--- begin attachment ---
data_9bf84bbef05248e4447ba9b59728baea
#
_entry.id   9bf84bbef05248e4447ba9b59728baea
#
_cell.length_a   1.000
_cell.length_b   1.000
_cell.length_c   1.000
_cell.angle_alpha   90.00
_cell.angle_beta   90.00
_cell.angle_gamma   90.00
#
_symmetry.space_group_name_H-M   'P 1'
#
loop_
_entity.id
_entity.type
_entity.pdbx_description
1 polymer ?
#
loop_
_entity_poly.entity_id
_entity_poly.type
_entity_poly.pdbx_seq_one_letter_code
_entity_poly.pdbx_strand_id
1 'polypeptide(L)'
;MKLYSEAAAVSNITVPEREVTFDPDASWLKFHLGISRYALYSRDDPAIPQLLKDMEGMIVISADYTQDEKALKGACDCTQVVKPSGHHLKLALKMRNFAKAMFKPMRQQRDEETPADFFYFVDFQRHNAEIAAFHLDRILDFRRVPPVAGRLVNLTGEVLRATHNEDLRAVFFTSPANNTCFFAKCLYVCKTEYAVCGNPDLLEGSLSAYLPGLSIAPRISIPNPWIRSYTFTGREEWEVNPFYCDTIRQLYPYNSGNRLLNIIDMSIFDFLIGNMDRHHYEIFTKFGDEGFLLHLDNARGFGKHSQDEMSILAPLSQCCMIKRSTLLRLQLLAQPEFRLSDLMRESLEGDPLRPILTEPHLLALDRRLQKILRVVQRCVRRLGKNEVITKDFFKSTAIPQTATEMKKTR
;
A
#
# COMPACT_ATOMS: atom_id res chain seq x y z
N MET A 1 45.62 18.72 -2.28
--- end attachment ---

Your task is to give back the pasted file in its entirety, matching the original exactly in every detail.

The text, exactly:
data_9bf84bbef05248e4447ba9b59728baea
#
_entry.id   9bf84bbef05248e4447ba9b59728baea
#
_cell.length_a   1.000
_cell.length_b   1.000
_cell.length_c   1.000
_cell.angle_alpha   90.00
_cell.angle_beta   90.00
_cell.angle_gamma   90.00
#
_symmetry.space_group_name_H-M   'P 1'
#
loop_
_entity.id
_entity.type
_entity.pdbx_description
1 polymer ?
#
loop_
_entity_poly.entity_id
_entity_poly.type
_entity_poly.pdbx_seq_one_letter_code
_entity_poly.pdbx_strand_id
1 'polypeptide(L)'
;MKLYSEAAAVSNITVPEREVTFDPDASWLKFHLGISRYALYSRDDPAIPQLLKDMEGMIVISADYTQDEKALKGACDCTQVVKPSGHHLKLALKMRNFAKAMFKPMRQQRDEETPADFFYFVDFQRHNAEIAAFHLDRILDFRRVPPVAGRLVNLTGEVLRATHNEDLRAVFFTSPANNTCFFAKCLYVCKTEYAVCGNPDLLEGSLSAYLPGLSIAPRISIPNPWIRSYTFTGREEWEVNPFYCDTIRQLYPYNSGNRLLNIIDMSIFDFLIGNMDRHHYEIFTKFGDEGFLLHLDNARGFGKHSQDEMSILAPLSQCCMIKRSTLLRLQLLAQPEFRLSDLMRESLEGDPLRPILTEPHLLALDRRLQKILRVVQRCVRRLGKNEVITKDFFKSTAIPQTATEMKKTR
;
A
#
# COMPACT_ATOMS: atom_id res chain seq x y z
N MET A 1 45.62 18.72 -2.28